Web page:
In Bible times, to be invited to a meal in someone’s home was a great honour and guests who could be secure in the knowledge that their host would not soon become their enemy. To harm a guest or for a guest to betray a host was a heinous crime so on Mount Sinai, God’s 74 honoured guests ate and drank in the knowledge that their heavenly host would not stretch out his hand against them.

After the fellowship meal, Aaron, his sons and the seventy elders returned to the Israelite camp while Moses ascended the mountain to be shown the pattern for the tabernacle. Exodus 25 consists of instructions for constructing three main pieces of furniture for the tabernacle: the ark of the covenant, the menorah and, what most English versions call, the ‘table of showbread.’

Every Sabbath, twelve unleavened wafers were set on the table with pure frankincense as a memorial offering made by fire.’ There were two kinds of offerings in the tabernacle – bloody and unbloody – and the showbread was ‘most holy . . . from the [unbloody] fire offerings of HASHEM made by fire, an eternal decree’ (Lev 24:9).


The Bread of the Face

Many English Bible versions now refer to the show bread as the ‘Bread of the Presence’ but the literal meaning of Lechem ha Panim is ‘Bread of the Face’ which, in all probability commemorated the astonishing fact that Israel’s leaders ‘saw God’ and lived to tell the tale.

Three times in the year, says Exodus 23:17, all Israel’s males had to ‘appear before the Lord, HASHEM.’ The literal meaning of the Hebrew text is that the men of Israel were to go to Jerusalem to ‘see the face of God.’ In Psalm 42:2, the Psalmist cries, ‘My soul thirsts for God, for the living God. “When shall I come and appear before God?”‘ The literal translation of verse 2 is, ‘When will I see the face of God?’

In Menachot 29a in the Talmud, there is a remarkable statement that at the festival times the priests used to lift up the table of showbread and exhibit the bread of the Face, saying to the gathered pilgrims, ‘Behold, Gods love for you!’ (emphasis added). Removing the table from the sanctuary was an astonishing breach of temple etiquette. Why did the priests break temple protocol in such an apparently blatant manner by removing the holy table? Any answer must to some degree be guesswork but it might help if we remember that, according to Exodus 23:17, the Israelite pilgrims travelled to Jerusalem to ‘see the face of God’. Apart from the bread being a symbol of God’s covenant with Israel and a reminder of the heavenly banquet on Mount Sinai, the bread was the ‘Bread of the Face’ and in the Hebrew Scriptures, the greatest expression of the love of God is the shining of his face.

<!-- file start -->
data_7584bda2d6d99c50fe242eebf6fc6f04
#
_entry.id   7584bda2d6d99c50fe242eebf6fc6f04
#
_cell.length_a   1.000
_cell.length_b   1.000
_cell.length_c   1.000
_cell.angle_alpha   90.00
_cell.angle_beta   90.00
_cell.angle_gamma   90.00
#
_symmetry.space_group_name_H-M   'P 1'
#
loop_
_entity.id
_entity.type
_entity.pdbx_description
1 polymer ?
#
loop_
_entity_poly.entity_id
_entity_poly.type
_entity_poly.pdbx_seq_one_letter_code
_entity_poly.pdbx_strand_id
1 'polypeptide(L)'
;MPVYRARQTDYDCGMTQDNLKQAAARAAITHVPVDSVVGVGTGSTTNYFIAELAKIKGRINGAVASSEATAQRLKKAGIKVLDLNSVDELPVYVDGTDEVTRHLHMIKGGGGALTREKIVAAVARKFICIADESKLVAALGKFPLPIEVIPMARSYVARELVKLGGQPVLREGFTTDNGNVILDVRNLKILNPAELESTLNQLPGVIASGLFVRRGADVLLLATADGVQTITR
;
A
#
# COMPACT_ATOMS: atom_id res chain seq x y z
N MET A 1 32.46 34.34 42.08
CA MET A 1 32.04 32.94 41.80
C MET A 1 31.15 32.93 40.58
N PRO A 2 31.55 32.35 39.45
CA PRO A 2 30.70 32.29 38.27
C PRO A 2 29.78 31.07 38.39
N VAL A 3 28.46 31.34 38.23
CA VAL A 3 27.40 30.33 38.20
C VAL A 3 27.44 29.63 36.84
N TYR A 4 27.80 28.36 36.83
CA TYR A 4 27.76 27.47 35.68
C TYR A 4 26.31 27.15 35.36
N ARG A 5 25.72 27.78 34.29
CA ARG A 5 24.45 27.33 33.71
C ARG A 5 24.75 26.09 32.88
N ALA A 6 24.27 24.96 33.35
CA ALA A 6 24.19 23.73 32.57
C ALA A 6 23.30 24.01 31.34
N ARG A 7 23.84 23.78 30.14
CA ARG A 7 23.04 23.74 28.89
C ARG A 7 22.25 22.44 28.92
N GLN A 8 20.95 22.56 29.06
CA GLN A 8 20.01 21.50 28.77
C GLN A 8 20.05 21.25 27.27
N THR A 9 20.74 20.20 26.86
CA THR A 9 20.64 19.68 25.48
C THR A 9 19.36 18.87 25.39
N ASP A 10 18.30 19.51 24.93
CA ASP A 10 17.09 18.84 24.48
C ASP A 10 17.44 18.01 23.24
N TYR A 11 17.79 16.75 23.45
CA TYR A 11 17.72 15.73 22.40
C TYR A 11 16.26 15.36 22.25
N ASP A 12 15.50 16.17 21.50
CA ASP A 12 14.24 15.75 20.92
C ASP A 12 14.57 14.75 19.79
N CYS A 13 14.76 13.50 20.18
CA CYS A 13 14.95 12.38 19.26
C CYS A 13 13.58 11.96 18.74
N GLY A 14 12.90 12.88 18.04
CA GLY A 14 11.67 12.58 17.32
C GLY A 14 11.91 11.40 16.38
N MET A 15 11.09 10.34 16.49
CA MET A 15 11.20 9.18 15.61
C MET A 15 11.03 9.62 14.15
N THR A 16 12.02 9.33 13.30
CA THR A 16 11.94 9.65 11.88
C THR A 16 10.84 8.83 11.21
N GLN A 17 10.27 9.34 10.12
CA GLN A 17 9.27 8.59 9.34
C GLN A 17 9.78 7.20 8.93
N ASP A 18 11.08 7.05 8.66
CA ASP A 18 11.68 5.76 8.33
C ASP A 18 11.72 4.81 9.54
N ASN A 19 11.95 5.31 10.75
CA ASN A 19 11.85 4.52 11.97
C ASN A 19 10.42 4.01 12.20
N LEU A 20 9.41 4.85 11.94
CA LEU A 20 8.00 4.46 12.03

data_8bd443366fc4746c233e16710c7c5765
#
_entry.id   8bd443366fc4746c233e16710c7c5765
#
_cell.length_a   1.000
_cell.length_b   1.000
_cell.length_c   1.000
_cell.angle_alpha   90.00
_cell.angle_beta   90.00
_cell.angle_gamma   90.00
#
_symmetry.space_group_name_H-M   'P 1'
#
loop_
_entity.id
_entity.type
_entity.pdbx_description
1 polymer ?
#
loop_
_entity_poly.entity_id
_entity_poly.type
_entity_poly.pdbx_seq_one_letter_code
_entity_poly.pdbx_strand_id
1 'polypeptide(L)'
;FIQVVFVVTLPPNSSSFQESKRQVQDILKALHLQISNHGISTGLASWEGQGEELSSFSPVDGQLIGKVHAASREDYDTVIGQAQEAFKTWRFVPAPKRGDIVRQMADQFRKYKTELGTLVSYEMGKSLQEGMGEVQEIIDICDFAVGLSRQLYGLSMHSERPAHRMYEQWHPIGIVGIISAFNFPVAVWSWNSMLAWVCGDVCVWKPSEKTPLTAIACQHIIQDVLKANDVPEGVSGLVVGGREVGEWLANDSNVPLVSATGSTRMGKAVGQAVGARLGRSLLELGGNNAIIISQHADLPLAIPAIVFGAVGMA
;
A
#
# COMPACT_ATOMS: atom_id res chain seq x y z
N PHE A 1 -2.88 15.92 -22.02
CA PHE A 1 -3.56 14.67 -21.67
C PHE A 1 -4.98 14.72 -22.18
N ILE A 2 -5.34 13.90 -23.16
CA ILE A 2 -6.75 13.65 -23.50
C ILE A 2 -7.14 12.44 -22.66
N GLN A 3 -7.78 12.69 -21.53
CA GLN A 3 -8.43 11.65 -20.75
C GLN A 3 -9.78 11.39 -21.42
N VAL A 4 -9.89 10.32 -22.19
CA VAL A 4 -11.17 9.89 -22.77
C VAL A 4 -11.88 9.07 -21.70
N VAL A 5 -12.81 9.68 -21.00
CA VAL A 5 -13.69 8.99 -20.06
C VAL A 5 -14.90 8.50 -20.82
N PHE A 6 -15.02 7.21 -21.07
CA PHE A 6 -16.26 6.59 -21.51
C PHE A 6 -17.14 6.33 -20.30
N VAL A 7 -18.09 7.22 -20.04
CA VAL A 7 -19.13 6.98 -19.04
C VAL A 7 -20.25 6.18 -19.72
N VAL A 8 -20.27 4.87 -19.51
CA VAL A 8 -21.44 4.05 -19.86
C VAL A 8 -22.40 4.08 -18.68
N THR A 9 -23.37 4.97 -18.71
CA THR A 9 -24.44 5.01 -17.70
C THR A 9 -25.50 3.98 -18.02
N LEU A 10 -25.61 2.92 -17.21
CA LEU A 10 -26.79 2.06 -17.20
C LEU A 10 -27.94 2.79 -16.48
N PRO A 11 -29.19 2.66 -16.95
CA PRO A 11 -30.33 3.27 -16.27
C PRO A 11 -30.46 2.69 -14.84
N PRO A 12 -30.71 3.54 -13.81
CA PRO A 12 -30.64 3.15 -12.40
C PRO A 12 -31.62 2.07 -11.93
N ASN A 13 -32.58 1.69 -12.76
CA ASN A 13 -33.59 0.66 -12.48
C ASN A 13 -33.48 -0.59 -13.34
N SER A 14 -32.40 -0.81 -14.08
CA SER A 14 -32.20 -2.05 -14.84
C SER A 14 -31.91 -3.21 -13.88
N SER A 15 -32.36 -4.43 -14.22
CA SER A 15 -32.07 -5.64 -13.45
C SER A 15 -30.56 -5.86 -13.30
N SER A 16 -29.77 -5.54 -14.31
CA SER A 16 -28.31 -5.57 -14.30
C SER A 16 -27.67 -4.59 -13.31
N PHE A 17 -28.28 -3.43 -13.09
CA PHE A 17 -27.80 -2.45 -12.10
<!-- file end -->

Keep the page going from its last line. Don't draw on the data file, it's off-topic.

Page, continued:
So perhaps the table, bread and wine were brought out to the crowds at the time the high priest pronounced the benediction in Number 6:24-26: ‘May HASHEM bless you and safeguard you. May HASHEM illuminate His countenance [panim] for you and be gracious to you. May HASHEM lift His countenance [panim] to you and establish peace for you.’


The sunshine of God’s love

That strain of thought continues in the New Covenant scriptures in what is called ‘Holy Communion.’ The books of the New Covenant do not encourage the belief that the bread and wine, eaten and drunk during ‘Communion,’ become the literal body and blood of Jesus. The reality is far greater than that crude superstition. When believers in Messiah partake of the bread and wine, they eat and drink in the presence of HASHEM, knowing that because they are his guests his hand will not be against them. They ‘have an altar,’ says the Letter to the Hebrews 13:10, ‘from which those who serve the tabernacle have no right to eat.’

Just as no one can stare at the sun without being blinded, so no man can see God’s face and live but Paul wrote in 2 Corinthians 4:6, that ‘the God who commanded light to shine out of darkness . . . has shone in our hearts to give the light of the knowledge of the glory of God in the face of Jesus the Messiah.’ It is at the communion table, as believers in Jesus focus on the meaning of the bread and wine, that they may stare safely at the sun and see the love of their God most clearly.